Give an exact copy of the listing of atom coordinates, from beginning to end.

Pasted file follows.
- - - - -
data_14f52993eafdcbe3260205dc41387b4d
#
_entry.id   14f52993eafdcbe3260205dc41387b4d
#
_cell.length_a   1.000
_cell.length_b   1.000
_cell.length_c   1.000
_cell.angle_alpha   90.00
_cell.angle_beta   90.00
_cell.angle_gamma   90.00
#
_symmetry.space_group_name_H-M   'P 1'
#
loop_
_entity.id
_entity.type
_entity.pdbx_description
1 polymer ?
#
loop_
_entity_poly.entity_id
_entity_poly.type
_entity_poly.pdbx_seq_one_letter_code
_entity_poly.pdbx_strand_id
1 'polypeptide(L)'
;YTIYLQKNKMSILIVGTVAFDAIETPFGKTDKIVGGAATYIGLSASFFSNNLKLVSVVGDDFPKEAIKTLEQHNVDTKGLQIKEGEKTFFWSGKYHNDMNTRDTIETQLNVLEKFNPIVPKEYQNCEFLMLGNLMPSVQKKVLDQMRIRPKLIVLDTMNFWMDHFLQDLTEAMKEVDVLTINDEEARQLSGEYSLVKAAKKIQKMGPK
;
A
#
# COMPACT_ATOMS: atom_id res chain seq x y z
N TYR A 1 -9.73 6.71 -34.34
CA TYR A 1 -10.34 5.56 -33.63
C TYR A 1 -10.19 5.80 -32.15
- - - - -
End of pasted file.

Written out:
data_14f52993eafdcbe3260205dc41387b4d
#
_entry.id   14f52993eafdcbe3260205dc41387b4d
#
_cell.length_a   1.000
_cell.length_b   1.000
_cell.length_c   1.000
_cell.angle_alpha   90.00
_cell.angle_beta   90.00
_cell.angle_gamma   90.00
#
_symmetry.space_group_name_H-M   'P 1'
#
loop_
_entity.id
_entity.type
_entity.pdbx_description
1 polymer ?
#
loop_
_entity_poly.entity_id
_entity_poly.type
_entity_poly.pdbx_seq_one_letter_code
_entity_poly.pdbx_strand_id
1 'polypeptide(L)'
;YTIYLQKNKMSILIVGTVAFDAIETPFGKTDKIVGGAATYIGLSASFFSNNLKLVSVVGDDFPKEAIKTLEQHNVDTKGLQIKEGEKTFFWSGKYHNDMNTRDTIETQLNVLEKFNPIVPKEYQNCEFLMLGNLMPSVQKKVLDQMRIRPKLIVLDTMNFWMDHFLQDLTEAMKEVDVLTINDEEARQLSGEYSLVKAAKKIQKMGPK
;
A
#
# COMPACT_ATOMS: atom_id res chain seq x y z
N TYR A 1 -9.73 6.71 -34.34
CA TYR A 1 -10.34 5.56 -33.63
C TYR A 1 -10.19 5.80 -32.15